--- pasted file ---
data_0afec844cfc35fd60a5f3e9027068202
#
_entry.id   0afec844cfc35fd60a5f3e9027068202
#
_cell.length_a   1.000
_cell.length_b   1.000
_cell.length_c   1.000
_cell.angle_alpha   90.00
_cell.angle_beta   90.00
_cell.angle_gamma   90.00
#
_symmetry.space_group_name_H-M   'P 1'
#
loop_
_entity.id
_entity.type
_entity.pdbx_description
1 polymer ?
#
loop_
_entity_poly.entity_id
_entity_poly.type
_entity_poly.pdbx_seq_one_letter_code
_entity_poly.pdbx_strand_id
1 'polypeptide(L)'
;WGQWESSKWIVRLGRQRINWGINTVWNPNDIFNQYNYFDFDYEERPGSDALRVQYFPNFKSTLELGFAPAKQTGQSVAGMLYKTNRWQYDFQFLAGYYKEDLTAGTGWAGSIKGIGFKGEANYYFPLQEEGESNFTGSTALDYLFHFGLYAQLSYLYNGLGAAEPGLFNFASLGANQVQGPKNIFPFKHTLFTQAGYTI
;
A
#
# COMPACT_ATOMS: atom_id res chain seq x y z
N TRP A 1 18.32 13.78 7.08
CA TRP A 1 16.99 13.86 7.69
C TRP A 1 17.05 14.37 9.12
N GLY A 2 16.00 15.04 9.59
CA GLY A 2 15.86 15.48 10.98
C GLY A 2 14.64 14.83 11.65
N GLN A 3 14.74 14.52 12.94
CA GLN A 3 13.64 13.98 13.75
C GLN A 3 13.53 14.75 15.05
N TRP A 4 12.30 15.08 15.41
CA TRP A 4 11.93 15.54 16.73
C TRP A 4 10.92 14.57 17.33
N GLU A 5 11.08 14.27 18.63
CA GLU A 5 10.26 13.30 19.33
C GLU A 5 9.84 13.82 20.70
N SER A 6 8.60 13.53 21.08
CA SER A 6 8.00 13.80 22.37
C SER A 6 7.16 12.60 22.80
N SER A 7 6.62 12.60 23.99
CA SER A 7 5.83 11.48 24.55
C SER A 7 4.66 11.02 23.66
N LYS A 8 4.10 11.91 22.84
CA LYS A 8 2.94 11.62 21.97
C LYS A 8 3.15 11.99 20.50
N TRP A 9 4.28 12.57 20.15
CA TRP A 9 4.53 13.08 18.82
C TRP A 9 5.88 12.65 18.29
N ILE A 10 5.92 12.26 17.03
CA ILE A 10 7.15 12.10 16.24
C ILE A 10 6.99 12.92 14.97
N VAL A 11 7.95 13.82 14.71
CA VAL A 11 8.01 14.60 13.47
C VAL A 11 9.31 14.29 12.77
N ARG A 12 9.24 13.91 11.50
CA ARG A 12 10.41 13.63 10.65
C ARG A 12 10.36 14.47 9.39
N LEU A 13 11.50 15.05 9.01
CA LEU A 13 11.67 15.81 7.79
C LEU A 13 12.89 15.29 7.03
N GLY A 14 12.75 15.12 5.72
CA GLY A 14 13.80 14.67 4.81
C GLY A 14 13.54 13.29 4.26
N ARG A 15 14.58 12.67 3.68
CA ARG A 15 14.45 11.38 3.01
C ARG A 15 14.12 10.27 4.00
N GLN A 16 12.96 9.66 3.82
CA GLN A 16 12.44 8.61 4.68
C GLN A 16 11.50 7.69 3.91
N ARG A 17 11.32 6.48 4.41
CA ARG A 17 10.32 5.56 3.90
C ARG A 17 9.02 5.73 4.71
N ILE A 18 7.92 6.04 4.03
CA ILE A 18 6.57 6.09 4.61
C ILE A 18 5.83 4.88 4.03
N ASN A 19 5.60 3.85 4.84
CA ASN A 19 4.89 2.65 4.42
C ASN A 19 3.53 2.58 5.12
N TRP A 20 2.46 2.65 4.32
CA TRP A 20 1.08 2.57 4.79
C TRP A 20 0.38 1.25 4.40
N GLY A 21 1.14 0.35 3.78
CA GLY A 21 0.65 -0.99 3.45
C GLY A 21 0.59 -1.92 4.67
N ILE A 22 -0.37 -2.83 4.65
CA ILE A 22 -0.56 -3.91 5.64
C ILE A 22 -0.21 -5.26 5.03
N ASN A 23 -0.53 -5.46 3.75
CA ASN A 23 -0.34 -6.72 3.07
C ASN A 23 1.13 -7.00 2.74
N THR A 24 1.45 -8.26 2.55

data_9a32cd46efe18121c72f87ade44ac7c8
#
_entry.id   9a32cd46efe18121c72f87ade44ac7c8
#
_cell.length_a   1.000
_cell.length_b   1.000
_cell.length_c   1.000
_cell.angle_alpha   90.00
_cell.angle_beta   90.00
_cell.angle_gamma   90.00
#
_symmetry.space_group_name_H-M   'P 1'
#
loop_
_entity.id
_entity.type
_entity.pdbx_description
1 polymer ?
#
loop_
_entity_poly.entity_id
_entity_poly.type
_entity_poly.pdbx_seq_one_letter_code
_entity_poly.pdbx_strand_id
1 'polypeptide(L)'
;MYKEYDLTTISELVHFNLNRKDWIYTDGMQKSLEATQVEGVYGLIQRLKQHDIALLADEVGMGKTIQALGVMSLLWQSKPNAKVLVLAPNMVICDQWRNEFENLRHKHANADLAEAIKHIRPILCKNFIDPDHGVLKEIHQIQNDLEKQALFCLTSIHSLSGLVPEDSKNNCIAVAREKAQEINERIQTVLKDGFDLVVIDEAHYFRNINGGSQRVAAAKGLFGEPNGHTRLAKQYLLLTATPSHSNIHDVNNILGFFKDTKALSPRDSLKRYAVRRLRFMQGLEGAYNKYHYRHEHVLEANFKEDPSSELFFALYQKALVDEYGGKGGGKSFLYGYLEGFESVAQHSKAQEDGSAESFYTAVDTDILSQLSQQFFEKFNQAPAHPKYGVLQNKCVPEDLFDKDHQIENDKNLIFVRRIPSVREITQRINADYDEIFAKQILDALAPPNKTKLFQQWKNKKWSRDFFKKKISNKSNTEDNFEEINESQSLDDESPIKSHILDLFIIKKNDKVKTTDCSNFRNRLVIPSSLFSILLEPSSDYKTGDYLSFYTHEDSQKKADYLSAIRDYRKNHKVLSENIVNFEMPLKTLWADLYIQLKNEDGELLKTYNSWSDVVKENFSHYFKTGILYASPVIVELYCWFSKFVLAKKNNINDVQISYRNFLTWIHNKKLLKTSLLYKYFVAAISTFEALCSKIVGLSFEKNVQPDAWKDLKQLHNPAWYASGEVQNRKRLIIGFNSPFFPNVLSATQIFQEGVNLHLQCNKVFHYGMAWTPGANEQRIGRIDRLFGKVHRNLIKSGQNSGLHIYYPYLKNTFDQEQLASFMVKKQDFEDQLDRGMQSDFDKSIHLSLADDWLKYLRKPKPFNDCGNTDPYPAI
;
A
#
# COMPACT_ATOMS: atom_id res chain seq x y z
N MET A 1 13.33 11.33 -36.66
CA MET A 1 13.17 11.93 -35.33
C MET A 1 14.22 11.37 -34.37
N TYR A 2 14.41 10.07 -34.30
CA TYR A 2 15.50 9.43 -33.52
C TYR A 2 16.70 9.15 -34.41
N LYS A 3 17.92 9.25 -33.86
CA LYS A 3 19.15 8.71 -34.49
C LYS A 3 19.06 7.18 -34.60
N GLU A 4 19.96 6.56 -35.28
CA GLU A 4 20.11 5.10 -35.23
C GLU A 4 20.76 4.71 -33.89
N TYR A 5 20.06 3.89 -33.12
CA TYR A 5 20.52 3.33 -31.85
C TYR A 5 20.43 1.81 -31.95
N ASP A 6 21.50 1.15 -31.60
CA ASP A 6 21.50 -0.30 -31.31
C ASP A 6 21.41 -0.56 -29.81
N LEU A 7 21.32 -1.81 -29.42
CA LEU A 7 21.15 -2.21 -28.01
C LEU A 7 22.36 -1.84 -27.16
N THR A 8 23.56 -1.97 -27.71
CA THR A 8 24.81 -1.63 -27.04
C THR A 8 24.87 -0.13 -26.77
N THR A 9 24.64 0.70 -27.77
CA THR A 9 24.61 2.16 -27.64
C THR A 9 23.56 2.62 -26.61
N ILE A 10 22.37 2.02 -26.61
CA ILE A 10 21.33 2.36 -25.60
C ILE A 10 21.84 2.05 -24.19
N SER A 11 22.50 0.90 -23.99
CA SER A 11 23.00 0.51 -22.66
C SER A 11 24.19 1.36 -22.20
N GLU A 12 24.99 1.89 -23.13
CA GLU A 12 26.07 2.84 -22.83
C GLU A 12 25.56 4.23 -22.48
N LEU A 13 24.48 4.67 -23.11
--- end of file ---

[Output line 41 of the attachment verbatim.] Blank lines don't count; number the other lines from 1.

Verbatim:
CA TRP A 4 11.93 15.54 16.73